SunTrust Banks Inc.'s second quarter profits rose 9%, topping Wall Street estimates and giving a boost to its effort to convince investors that it would represent a stronger merger partner for Wachovia Corp. than rival First Union Corp.

The Atlanta-based company said an improving loan business, where loans outstanding grew 4% during the quarter to $69.9 billion, and a repositioning of its balance sheet to reduce interest rate risk, helped lift net income to $347 million or $1.19 per diluted share. Analysts had expected the company to earn $1.16 per share, according to Thomson Financial/First Call.

SunTrust, always the first of the larger commercial banks to report earnings, is currently under close scrutiny from industry observers because of its hostile bid for Wachovia Corp. of Winston-Salem, N.C. SunTrust's unfriendly bid for Wachovia was made in May, one month after Wachovia had agreed to merge with First Union Corp. of Charlotte, N.C.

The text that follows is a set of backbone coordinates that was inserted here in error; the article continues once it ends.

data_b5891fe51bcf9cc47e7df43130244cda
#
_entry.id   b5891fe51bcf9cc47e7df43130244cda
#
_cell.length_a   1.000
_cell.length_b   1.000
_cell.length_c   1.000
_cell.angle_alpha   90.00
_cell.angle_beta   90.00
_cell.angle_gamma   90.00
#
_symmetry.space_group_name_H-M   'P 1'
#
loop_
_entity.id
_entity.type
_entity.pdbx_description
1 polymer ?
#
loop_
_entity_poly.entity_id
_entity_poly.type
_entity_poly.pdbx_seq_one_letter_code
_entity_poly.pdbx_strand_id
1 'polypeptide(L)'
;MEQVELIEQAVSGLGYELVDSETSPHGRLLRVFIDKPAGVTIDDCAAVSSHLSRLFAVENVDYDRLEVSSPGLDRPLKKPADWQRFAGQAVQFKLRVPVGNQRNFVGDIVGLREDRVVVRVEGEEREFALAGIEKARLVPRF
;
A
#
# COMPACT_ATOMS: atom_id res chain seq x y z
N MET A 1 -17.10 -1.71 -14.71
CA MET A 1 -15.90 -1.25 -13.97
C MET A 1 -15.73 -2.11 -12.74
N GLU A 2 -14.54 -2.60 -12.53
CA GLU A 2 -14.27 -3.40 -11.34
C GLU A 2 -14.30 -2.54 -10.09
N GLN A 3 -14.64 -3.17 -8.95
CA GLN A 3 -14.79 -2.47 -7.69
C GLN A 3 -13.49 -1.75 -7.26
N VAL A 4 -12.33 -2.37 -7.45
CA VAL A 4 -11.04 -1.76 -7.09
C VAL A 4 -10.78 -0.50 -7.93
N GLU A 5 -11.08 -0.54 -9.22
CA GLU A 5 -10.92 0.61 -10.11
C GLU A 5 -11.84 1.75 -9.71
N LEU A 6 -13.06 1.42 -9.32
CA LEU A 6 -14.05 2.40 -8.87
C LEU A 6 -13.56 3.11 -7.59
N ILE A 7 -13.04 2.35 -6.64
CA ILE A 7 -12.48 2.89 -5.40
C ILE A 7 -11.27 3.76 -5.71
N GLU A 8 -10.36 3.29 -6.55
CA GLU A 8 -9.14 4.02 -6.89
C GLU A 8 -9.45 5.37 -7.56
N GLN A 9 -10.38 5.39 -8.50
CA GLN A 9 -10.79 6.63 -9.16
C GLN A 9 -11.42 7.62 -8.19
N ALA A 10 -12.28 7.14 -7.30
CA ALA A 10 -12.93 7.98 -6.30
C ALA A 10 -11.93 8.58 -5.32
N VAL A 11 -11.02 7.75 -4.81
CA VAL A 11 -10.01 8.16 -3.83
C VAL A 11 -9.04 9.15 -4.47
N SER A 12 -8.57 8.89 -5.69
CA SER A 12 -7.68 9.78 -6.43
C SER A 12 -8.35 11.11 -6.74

Analysts had said that the bank needed a solid quarter for its bid to survive and in the bank's earnings statement today, L. Phillip Humann, chairman, president and chief executive officer said he thought the results buttressed his case. "We believe our second quarter performance further underscores the financial strength supporting our proposal to merge with Wachovia," he said.

Shareholders are set to vote on First Union/Wachovia merger on Aug. 3, and mud slinging between SunTrust and First Union has heated up in recent days.

Earlier this week, SunTrust wrote the Securities and Exchange Commission, accusing First Union of using a questionable tax shelter involving real estate. Today, First Union ran full-page ads in newspapers including the Wall Street Journal and American Banker to coincide with its rival's earnings release.

Under the heading "Six things SunTrust won't be talking about today" First Union claims, among other things, that a SunTrust/Wachovia combination would create "serious regulatory capital concerns."

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